where A is the judgment matrix; and aij refers to the judgment given by the participants.

Third, the priority weights of each variable are calculated. Based on Satty's eigenvector procedure [24], the judgment matrix can be analyzed to measure the absolute priority weights of each variable. Fourth, the consistency ratio is measured. This step verifies whether the participants are make consistent judgments about the relative significance of the variables. As subjectivity is one-sided, it is difficult to require absolutely consistent judgment on behalf of the participants. According to Satty [24], if the consistency ratio is 0.10 or less, then the judgment is considered acceptable. Otherwise, the participants must conduct a pairwise comparison again. Fifth, the overall weights of each variable are synthesized. The final priority weights of each variable at every level of the hierarchy are calculated into the geometric mean of the judgments received from individual participants. The overall weights are calculated as follows:


where W is the overall weight of each variable, Wn refers to the priority weight of each variable given by the participants and n is the number of participants.

4. Determining Variables to Access Effects

A number of possible factors are reviewed and considered to determine the major variables, including their positive and negative effects. Previous studies including Gospodini [14], the U.S. Green Building Council [30], Yigitcanlar and Dur [31] and Wang [32] provide significant criteria for evaluating urban developments. Combined with the participants' suggestions, 49 possible effects are established for further analysis in Table 2. A document and archival analysis was conducted to figure out the variables of individual factors. After PCA, 13 major variables are determined and their component scores are given in Table 3. These variables are classified according to five variable sets (neighborhood and community; consumption; building and land use; transportation; and travel accessibility) and four categories (social; economic; land use and transportation; and accessibility).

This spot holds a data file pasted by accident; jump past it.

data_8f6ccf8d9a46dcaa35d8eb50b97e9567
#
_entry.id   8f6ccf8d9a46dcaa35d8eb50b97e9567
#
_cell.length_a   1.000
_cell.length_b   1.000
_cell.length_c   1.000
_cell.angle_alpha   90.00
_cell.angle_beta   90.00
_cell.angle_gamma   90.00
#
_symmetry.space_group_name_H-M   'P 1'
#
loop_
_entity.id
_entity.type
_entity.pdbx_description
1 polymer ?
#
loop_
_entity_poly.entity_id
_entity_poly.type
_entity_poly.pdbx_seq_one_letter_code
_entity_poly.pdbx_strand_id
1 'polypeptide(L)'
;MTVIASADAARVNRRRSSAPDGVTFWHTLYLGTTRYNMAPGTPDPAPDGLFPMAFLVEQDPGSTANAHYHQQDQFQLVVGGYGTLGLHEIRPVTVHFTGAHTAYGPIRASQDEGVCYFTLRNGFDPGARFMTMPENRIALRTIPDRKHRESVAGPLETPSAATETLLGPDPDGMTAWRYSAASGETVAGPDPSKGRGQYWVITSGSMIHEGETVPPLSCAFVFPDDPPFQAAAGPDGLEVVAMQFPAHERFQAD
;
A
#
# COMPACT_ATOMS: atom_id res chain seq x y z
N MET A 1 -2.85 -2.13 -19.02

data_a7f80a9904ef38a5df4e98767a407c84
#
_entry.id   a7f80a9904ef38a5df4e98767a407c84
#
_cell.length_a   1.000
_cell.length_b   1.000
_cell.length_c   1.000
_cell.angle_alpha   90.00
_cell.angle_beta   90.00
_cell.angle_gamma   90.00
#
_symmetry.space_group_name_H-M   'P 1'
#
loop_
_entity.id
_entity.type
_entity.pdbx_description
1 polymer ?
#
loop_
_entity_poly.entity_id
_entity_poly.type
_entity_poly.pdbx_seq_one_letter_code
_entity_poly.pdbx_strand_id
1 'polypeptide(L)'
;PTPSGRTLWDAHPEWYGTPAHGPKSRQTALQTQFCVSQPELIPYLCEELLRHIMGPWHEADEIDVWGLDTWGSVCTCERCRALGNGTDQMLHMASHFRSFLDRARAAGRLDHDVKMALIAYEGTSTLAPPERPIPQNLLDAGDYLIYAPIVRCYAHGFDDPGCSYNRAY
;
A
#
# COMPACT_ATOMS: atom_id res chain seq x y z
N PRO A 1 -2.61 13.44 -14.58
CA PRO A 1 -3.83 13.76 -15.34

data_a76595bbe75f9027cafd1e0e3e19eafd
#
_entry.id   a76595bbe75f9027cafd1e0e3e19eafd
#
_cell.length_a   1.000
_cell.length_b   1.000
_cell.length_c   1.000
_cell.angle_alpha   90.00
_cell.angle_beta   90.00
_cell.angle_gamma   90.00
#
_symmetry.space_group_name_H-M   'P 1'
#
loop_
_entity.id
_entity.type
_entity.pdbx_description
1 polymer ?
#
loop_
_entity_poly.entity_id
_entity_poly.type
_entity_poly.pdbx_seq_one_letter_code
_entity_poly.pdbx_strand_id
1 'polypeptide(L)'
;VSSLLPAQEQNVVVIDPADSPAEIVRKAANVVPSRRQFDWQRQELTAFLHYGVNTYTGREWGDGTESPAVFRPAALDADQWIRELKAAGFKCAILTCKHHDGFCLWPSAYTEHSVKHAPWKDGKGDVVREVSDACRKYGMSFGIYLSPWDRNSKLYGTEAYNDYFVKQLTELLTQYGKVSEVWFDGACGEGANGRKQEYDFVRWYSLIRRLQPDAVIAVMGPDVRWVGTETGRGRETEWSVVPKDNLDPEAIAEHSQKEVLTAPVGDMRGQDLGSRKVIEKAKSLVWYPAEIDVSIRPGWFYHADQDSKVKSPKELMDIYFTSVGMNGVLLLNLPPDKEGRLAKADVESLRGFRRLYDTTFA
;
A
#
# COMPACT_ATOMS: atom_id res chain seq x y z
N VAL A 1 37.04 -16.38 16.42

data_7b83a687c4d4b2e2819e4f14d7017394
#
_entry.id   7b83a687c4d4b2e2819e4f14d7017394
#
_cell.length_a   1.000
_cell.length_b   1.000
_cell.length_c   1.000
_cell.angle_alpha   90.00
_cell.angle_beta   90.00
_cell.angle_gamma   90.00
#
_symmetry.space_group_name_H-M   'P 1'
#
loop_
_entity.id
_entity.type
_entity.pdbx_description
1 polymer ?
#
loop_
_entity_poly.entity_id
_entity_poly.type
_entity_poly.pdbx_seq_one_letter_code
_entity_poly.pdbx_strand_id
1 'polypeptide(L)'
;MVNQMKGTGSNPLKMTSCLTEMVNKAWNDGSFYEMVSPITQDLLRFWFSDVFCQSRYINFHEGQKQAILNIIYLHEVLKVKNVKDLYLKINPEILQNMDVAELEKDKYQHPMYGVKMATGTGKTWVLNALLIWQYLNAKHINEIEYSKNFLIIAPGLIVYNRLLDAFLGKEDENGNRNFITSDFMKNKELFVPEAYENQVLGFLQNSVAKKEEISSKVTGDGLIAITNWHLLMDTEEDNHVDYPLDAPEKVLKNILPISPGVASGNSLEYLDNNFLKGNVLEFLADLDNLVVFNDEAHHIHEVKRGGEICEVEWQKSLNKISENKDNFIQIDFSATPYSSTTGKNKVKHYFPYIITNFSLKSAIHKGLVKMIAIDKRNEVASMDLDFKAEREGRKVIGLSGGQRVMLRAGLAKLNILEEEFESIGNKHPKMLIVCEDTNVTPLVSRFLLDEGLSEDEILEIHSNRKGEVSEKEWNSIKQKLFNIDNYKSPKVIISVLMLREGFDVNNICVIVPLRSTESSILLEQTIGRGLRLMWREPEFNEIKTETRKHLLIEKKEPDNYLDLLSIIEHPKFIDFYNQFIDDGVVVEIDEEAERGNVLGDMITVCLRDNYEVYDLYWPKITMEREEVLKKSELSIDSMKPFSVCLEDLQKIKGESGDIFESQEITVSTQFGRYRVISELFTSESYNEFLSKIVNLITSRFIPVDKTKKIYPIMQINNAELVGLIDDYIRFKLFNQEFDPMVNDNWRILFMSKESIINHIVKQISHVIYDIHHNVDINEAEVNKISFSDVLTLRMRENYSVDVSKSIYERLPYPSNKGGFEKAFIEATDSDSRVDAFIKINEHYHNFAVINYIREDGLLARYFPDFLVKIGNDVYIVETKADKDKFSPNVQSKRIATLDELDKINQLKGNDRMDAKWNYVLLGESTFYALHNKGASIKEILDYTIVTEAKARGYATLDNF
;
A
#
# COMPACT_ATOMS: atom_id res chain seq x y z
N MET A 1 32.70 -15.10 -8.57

Table 2. 
49 variables to access effects (* 13 selected major variables)
Factor categories Factor sets Individual factors No.
Physical Topography Slope gradient 1
Geology Incidence of seismic hazards 2
Ecological/ environmental Vegetation Greening rate 3
Environmental impacts Air quality 4
Air ventilation 5
Groundwater quality 6
Noise level 7
Light pollution level 8
Political/legal Legal properties Land ownership 9
Social* Local population Working/resident population 10
Average personal income 11
Local employment Employment types 12
Employment quantity 13
Neighborhood / Community* Original community characteristics 14
Place attachment* 15
Economic* Production Local domestic product 16
Consumption* Investments in reconstruction of buildings 17
Public investments in development, redevelopment and renewal of public open space 18
Real estate prices* 19